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    Why Yarrow Has Been Used as Medicine for Thousands of Years

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    Why Yarrow Has Been Used as Medicine for Thousands of Years

    Disclaimer: I am not a medical doctor and nothing in this article should be taken as medical advice. Please talk to your doctor before using any of the herbs and/or remedies mentioned in this article. Yarrow is one of the oldest medicinal herbs, dating back thousands of years and used for various ailments. It's a member of the aster family, along with chamomile and chrysanthemums; it's quite a famous and beautiful flower family. You can find yarrow growing in gardens and along roadsides and throughout meadows.

    Yarrow didn't start as a native North American plant. It originated in Europe and western Asia, but it was introduced and naturalized to Australia, New Zealand, and North America over time.

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    Are you interested in learning more about this ancient medicinal herb? Let’s take a peek at its history and how you can use it today.

    The History of Yarrow

    Legend tells us that yarrow, technically called Achillea millefolium, was named after Achilles, a Greek mythical hero, who used this herb to stop bleeding wounds on his soldiers during the Trojan war in 1200 B.C. Herbal legend says that Chiron, a centaur, taught Achilles how to use this herb.

    Whether or not that is true, the world will never know, but we do know that healers placed rolled yarrow leaves into the nose of those who were bleeding throughout medieval times. Achilles might not have used it, but yarrow did have a place on the battlefield as a clotting agent.

    That’s not the only place we see yarrow in history. We know that the Persians used yarrow to stop hemorrhaging, treat pneumonia, and heal wounds as detailed throughout their accounts.

    The name “yarrow” is an Anglo-Saxon word that means “to prepare” because it was used as a curative herb. Even today, there are modern medicinal uses for yarrow. It's used as a curative remedy for malaria, jaundice, and liver disorders throughout the world.

    Yarrow was even used during World War II in England when the country experienced a shortage of needed medical supplies. Officials encouraged citizens to forage for wild yarrow to supplement the depleted supplies required for their soldiers.

    Growing Yarrow in Your Backyard Garden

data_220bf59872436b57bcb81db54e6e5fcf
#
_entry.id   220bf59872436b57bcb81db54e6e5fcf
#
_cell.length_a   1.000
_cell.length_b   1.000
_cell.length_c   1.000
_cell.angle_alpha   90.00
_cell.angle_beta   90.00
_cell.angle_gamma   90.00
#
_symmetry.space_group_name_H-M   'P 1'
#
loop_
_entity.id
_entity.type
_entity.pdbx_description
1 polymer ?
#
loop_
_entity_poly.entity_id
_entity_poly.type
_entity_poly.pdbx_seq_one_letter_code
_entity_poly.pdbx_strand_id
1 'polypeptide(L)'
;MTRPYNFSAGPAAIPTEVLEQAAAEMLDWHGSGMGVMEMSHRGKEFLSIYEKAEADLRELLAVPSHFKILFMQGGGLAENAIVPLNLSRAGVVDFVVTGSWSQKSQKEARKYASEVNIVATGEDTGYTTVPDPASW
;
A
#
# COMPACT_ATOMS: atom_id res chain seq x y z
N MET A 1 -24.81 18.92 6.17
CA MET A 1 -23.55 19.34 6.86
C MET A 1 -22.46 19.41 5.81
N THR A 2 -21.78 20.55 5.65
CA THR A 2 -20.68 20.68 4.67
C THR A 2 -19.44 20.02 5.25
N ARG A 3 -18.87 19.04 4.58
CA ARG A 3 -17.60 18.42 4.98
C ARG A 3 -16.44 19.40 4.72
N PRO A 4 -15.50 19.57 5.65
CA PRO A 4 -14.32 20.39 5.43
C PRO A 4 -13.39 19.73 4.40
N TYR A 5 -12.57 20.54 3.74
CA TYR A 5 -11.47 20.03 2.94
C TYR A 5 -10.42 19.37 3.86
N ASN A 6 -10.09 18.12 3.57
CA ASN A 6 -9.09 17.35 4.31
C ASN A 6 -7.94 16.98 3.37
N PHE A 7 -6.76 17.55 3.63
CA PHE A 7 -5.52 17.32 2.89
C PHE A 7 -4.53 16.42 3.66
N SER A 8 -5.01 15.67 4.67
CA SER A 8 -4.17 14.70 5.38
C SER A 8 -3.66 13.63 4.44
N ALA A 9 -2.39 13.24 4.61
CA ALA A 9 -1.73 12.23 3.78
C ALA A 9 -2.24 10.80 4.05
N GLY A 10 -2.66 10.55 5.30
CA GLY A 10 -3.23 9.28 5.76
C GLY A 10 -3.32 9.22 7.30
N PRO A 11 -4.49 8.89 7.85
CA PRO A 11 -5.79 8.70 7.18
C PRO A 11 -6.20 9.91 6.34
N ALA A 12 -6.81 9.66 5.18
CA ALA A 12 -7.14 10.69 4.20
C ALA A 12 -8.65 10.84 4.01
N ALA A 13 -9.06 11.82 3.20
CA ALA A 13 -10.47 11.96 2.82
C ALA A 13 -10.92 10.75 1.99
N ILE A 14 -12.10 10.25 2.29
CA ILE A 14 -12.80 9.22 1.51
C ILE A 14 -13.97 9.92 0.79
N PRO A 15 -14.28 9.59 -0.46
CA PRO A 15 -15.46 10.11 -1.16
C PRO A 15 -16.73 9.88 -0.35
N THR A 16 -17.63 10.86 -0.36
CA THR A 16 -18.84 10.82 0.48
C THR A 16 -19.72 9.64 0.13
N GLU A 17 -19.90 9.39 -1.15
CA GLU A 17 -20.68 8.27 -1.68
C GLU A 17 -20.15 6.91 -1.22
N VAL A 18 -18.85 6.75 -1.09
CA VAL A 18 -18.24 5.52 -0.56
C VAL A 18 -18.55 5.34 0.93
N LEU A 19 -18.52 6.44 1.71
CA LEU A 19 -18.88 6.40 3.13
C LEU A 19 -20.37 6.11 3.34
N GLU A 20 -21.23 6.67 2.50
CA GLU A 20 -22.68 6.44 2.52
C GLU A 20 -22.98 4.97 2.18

No herb garden is truly complete without yarrow. Many view it as a weed, but when grown purposefully and tended well, it is a gorgeous addition that will attract pollinators to your home.

    Many people think that yarrow only comes in white, but it actually grows in multiple shades, such as pink, purple, red, and yellow. It can be like a yarrow rainbow in your yard, but white is the most commonly chosen color you will see growing wild. No matter the color that you select, they all have the same medicinal properties.

    White Yarrow Flowers

    Here is some basic information about how to grow yarrow in your herb garden.

    • Understand that yarrow is a hardy perennial with rigorous growth that will push out its neighbors unless you prune and trim as needed.
    • Plant yarrow in the spring or early summer once the danger of frost has passed.
    • It prefers to grow in a lot of sunlight, but yarrow can handle partial shade. However, if the spot has too much shade, it will cause the stems to become floppy and fall over.
    • While yarrow grows in nearly any soil, including poor dirt, it prefers loamy and sandy soil, but its pH varies.
    • It's best not to put too much fertilizer or compost into your soil because it will cause rapid, overenthusiastic growth. Then, your plants will require staking. Find an area with poor soil and add just a bit of compost to give the plants a starter boost.

    Harvesting Yarrow Properly

    The great thing about yarrow is that it's an easy to grow herb that isn't picky about conditions. Harvesting is even easier; you need to let the plant grow to maturity. The leaves, stems, and flowers all contain medicinal properties, so don't waste any of the plants.

    • When the flowers open fully, harvest each stem with a sharp pair of garden scissors or a garden knife. Harvest all the way down to the ground.
    • Hang the stems with the flower head attached upside in your house or somewhere dry for several days or up to a week.
    • After that, you can crumble up the herb and store it in an airtight container. Yarrow stays good for up to one year.